I attended a memorial service at work a couple weeks ago. The director of one of our departments passed away unexpectedly.
To honor his memory and help employees deal with all of it, a service was planned, and I decided to go.
I didn’t know him personally. I just knew him as the happy guy I’d wave to every time I saw him in our cafeteria.
I don’t think I ever saw him in a pissed-off mood.
At the memorial service, there wasn’t enough room in our auditorium to fit all the people who showed up.
Our auditorium is HUGE, so that goes to show you just how many people loved him.
In the hour that I spent there, I cried a lot.
Super-much like a baby.
Mostly because I was listening to his direct reports, who are all grown men, sob, as they shared stories about their boss.
Again, I didn’t know him personally, but from everything I heard about him that day, I wish I would have gotten to know him better.
They talked a lot about what a genuinely happy guy he was. How he didn’t let the little things get to him. He had a wife and kids, played sports often, and spent a lot of time with his friends. He had a passion for old rock music, and he was very much remembered for being a people person.
They also talked a lot about his management style. He was a director, so he certainly had the power to be a jerk and make everyone’s life miserable.
But he didn’t.
During the service, his employees shared stories about what a chill guy he was. Not pretentious at all. Totally laid-back.
He’d start off one-on-one meetings with his employees asking them about their families. He’d ask them about their lives.
And more than that…he asked because he genuinely cared.
I would have loved to have worked for him.
At the service, they handed out two rubber bands for employees to wear on their wrists. They said it’s something he used to do all the time. And when people asked why he did this, his employees told us…
They told us that he used to wear them in case someone needed one. He always liked to anticipate what others might need on any given day, and he tried his hardest to make those things available for them.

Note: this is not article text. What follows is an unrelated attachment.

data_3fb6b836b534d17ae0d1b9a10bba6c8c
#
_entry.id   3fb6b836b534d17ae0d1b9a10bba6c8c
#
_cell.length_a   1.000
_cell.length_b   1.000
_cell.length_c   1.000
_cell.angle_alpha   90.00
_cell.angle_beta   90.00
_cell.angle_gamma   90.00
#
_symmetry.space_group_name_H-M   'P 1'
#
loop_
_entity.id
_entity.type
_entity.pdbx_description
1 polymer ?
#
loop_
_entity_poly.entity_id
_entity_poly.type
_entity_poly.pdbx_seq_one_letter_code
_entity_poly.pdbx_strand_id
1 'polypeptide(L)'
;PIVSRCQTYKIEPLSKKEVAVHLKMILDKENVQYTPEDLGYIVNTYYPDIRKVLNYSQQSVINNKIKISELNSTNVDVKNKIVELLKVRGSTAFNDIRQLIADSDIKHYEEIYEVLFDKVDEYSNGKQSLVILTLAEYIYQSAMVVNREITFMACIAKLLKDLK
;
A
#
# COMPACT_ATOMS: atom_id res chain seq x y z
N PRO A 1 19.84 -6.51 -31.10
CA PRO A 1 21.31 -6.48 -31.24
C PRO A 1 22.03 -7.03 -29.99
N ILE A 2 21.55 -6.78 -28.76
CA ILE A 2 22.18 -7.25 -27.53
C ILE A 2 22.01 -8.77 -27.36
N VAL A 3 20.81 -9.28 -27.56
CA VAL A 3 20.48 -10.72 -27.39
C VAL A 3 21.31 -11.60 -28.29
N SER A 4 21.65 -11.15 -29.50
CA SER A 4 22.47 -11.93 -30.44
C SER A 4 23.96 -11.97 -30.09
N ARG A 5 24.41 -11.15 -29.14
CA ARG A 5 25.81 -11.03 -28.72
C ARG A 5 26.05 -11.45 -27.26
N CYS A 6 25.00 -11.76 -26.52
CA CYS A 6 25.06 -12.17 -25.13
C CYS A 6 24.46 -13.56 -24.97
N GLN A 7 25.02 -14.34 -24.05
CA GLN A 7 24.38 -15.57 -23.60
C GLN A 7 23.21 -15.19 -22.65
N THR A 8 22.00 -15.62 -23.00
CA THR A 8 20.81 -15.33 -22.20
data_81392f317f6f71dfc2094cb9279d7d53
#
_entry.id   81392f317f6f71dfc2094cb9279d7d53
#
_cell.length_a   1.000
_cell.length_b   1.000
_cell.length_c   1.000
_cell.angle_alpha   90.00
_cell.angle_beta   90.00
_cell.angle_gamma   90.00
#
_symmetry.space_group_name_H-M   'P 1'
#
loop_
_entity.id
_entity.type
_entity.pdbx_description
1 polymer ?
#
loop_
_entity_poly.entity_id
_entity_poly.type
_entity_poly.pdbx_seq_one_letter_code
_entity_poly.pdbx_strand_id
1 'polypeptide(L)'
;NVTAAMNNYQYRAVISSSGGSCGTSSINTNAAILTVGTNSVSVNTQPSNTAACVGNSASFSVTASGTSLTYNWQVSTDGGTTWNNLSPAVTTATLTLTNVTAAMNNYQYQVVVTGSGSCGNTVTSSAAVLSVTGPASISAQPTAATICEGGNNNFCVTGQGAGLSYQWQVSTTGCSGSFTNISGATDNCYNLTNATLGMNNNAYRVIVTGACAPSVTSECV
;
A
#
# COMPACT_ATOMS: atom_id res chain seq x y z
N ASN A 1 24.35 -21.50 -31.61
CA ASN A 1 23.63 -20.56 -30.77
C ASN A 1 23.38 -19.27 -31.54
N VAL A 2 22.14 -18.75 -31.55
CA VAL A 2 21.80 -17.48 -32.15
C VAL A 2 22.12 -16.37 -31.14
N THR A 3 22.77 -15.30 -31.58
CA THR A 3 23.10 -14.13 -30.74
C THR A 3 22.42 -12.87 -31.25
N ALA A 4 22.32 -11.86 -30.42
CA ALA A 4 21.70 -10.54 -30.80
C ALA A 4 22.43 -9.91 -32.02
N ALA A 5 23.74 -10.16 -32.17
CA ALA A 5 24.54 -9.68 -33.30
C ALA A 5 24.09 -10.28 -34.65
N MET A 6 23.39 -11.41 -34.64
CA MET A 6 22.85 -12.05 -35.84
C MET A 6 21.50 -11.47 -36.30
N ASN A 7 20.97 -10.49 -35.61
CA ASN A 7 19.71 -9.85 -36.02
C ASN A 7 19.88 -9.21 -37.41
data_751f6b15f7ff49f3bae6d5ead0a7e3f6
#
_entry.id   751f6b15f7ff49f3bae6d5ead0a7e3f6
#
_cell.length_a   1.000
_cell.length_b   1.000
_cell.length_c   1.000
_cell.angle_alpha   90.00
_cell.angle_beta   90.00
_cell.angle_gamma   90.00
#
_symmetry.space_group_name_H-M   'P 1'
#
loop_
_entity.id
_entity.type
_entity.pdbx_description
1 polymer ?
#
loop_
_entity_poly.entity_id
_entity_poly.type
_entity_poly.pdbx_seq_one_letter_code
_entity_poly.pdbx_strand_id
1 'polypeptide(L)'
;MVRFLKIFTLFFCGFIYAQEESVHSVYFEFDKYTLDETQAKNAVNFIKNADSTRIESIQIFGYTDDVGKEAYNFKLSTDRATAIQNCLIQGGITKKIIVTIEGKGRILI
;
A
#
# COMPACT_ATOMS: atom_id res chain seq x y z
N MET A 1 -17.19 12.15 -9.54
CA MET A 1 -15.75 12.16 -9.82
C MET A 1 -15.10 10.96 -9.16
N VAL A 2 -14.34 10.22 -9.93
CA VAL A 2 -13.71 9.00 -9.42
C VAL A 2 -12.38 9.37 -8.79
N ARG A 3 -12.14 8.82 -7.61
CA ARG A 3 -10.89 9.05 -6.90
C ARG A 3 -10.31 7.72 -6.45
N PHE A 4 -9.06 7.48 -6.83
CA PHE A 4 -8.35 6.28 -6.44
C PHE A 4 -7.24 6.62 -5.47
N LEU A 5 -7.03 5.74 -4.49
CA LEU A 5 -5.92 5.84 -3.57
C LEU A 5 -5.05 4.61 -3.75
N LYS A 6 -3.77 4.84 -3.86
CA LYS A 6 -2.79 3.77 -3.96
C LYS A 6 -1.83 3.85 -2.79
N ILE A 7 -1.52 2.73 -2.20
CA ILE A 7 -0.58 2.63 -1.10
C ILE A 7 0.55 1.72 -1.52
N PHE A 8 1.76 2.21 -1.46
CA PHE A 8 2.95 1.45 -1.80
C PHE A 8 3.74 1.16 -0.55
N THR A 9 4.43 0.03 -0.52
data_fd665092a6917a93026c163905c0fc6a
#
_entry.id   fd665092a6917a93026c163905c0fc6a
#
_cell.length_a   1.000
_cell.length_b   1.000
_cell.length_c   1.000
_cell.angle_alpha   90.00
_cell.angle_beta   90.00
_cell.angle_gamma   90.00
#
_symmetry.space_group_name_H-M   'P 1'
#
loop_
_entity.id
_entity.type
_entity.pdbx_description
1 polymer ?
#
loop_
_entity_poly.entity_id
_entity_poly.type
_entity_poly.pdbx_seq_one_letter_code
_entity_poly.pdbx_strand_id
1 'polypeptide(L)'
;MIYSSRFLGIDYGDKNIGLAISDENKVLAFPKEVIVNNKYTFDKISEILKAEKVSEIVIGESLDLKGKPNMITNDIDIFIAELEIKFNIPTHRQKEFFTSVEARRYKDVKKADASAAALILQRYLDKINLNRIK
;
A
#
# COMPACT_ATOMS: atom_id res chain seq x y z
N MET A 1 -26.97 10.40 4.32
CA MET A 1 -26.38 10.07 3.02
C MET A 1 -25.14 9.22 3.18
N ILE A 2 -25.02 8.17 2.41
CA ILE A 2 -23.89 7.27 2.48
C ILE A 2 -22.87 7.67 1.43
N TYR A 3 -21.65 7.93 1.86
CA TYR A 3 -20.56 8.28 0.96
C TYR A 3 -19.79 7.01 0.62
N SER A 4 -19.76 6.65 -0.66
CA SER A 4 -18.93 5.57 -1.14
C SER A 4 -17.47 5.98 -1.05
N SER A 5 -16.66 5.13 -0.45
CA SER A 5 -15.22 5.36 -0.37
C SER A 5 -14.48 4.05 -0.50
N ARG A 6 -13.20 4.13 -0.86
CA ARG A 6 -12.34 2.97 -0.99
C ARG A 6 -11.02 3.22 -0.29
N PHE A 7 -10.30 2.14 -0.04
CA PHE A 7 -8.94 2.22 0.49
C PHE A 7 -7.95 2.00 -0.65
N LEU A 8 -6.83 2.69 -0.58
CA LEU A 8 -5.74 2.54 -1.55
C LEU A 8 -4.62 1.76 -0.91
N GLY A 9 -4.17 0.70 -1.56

Pretty cool dude in my book.
So I left the memorial with a totally stuffy nose and eyeliner down my entire face, but I was also completely wrapped up in thoughts.
It struck me that this person was remembered in such a positive way because of his interactions with other people.
He was remembered as the nice guy who loved life.
I mean, he must have been smart. He wouldn’t have been running a whole department if he wasn’t. But that’s not what people talked about.
They didn’t talk about his education. No one mentioned how many degrees he had. No one cared what school he went to. They didn’t talk about his salary or what car he drove. No one mentioned his ability to save the company money by cutting costs. They didn’t mention the fancy suits he wore (not that I think he wore fancy suits) but still, no talk about his fashion sense.
Nope, none of that was mentioned.
People who knew him and loved him stood up at a podium and talked about how this really amazing guy that they just lost made them FEEL.
How he made them laugh.
How he made them feel loved.
How he made them feel appreciated.
And it hit me that that’s what people really remember us for.
And when we realize that…when we REALLY realize that, it changes how we interact with others entirely.
So be a nice human.
Be nice to other people.
Know that how you treat other people matters.
Or be ready to face the reality that when you die, there’s gunna be a really empty auditorium…no one’s coming to your funeral.
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